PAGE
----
If you could travel back in time to Jan. 3, the idea that the St. Louis Blues would be in the second round of the NHL Playoffs would be absolutely laughable. At that time, they were last in the entire league, they had a goaltender who seemingly couldn’t stop a beach ball, a defense that seemed ill-inclined to help him in that pursuit, and several star forwards who simply were not scoring.
Now, approaching five months later, the Blues are not only playing in the second round, they have home ice advantage. At least they did, before they squandered game two at home Saturday afternoon. The team went goalless on five power play opportunities, and while it wasn’t their only shortcoming, the Blues will have to improve their power play if they have any hope of bringing one of the greatest comeback stories in sporting history to life.
Stymied by Dallas & Winnipeg
The story of the Blues’ power play in the postseason is a little misleading. By the numbers, they have six goals on 26 opportunities, good for a 23.1 percent success rate, which puts them middle of the pack in the playoffs. That seems acceptable, but it isn’t the whole story.
The Blues have not scored multiple power play goals in the same game only once this postseason, and it was in their worst overall game in Round 1. They have one goal in four other games, and are 6 of 16 overall in the games they’ve scored power play goals. In their goalless games, they have had 12 opportunities.
The biggest problem with the power play has been inconsistency. In games like Game 2, they do not even show up. In the first period, they had three power play opportunities and only took two shots, despite two of those power plays overlapping for a brief five-on-three.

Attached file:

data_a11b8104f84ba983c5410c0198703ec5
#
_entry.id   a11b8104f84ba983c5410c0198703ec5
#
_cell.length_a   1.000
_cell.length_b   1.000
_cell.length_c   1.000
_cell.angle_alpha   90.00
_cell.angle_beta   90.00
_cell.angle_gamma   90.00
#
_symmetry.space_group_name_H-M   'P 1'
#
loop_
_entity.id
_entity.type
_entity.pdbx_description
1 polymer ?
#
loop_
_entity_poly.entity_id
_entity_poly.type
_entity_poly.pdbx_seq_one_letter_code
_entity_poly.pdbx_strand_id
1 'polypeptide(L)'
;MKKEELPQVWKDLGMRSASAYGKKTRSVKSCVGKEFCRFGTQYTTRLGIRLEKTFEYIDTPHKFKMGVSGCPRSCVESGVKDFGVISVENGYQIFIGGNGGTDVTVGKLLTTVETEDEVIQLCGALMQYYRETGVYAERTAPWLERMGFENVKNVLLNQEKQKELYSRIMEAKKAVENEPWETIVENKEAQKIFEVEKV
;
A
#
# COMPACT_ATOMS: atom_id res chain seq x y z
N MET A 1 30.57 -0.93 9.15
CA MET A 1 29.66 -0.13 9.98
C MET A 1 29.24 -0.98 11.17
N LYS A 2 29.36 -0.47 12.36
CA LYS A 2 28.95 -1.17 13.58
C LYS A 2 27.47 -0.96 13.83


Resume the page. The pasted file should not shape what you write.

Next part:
It’s tough to stomach two shots on three power plays in one period when a single goal would have changed the direction of the game. The Stars won 4-2, but the fourth goal came on an empty net very late on, and they never would have had that opportunity with more power play success.
Power Play Issues
Blues’ captain Alex Pietrangelo takes a lot of blame for things that he does not deserve, but he has not looked strong on the power play of late. He’s played 26:46 on that unit in the postseason, and he’s managed just three shots and created only one rebound. He does have three assists, two of them primary, but he isn’t making the plays that need to be made to affect the game.
Pietrangelo’s shortcomings mirror the Blues at large: on the power play, he is too stationary. He holds the puck too long and then makes the most obvious possible pass. It’s not a good recipe. Additionally, he’s weak at keeping the puck in at the blue line, which is an essential skill for power play quarterbacks. We recently argued that the Blues need to lean on Vince Dunn more on the power play, and that still feels just as true. His skillset better matches the needs of the power play.
Shoot More, St. Louis!
The other big problem with the Blues’ power play is their unwillingness to shoot. In 26 power play chances, that have taken 36 shots, for an average of 1.38 shots per opportunity. That’s nowhere close to good enough, especially in the playoffs, and the players have acknowledged it.
Our first power play we had there wasn’t great. We needed to get back to shooting the puck to generate some momentumRyan O’Reilly describing the power play in game 1
It seems like the simplest concept in the world, but the Blues don’t seem to be getting it. They absolutely have to get more shots to the net, and if they don’t, the power play will continue to struggle.
The series now heads to Dallas with the Blues having surrendered their home ice advantage. They need to win a game on the road now to get it back, and the power play will be essential to getting that done.